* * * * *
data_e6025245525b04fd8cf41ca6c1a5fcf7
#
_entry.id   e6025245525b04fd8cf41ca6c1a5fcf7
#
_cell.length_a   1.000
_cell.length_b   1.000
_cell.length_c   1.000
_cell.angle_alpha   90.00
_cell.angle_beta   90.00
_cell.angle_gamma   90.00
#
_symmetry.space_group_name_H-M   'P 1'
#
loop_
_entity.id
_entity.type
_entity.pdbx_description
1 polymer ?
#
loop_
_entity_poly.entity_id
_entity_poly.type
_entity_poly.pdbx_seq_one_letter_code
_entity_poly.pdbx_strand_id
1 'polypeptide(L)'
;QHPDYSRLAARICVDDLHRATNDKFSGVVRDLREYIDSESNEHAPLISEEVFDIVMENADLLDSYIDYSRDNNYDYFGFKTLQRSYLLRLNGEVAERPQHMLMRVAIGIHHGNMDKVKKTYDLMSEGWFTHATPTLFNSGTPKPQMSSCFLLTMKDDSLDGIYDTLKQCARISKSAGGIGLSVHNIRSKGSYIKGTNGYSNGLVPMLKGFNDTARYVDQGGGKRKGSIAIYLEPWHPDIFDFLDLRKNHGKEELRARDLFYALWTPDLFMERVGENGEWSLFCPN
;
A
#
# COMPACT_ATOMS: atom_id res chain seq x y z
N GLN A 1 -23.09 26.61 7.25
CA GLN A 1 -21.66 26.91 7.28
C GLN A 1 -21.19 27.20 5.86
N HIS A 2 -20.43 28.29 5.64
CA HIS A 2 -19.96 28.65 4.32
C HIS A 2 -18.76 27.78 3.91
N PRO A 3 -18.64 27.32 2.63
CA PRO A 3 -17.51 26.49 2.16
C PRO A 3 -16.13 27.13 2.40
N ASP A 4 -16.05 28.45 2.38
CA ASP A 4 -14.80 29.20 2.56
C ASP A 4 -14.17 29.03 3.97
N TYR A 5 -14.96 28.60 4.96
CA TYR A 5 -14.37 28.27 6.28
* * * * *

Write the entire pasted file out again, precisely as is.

data_e6025245525b04fd8cf41ca6c1a5fcf7
#
_entry.id   e6025245525b04fd8cf41ca6c1a5fcf7
#
_cell.length_a   1.000
_cell.length_b   1.000
_cell.length_c   1.000
_cell.angle_alpha   90.00
_cell.angle_beta   90.00
_cell.angle_gamma   90.00
#
_symmetry.space_group_name_H-M   'P 1'
#
loop_
_entity.id
_entity.type
_entity.pdbx_description
1 polymer ?
#
loop_
_entity_poly.entity_id
_entity_poly.type
_entity_poly.pdbx_seq_one_letter_code
_entity_poly.pdbx_strand_id
1 'polypeptide(L)'
;QHPDYSRLAARICVDDLHRATNDKFSGVVRDLREYIDSESNEHAPLISEEVFDIVMENADLLDSYIDYSRDNNYDYFGFKTLQRSYLLRLNGEVAERPQHMLMRVAIGIHHGNMDKVKKTYDLMSEGWFTHATPTLFNSGTPKPQMSSCFLLTMKDDSLDGIYDTLKQCARISKSAGGIGLSVHNIRSKGSYIKGTNGYSNGLVPMLKGFNDTARYVDQGGGKRKGSIAIYLEPWHPDIFDFLDLRKNHGKEELRARDLFYALWTPDLFMERVGENGEWSLFCPN
;
A
#
# COMPACT_ATOMS: atom_id res chain seq x y z
N GLN A 1 -23.09 26.61 7.25
CA GLN A 1 -21.66 26.91 7.28
C GLN A 1 -21.19 27.20 5.86
N HIS A 2 -20.43 28.29 5.64
CA HIS A 2 -19.96 28.65 4.32
C HIS A 2 -18.76 27.78 3.91
N PRO A 3 -18.64 27.32 2.63
CA PRO A 3 -17.51 26.49 2.16
C PRO A 3 -16.13 27.13 2.40
N ASP A 4 -16.05 28.45 2.38
CA ASP A 4 -14.80 29.20 2.56
C ASP A 4 -14.17 29.03 3.97
N TYR A 5 -14.96 28.60 4.96
CA TYR A 5 -14.37 28.27 6.28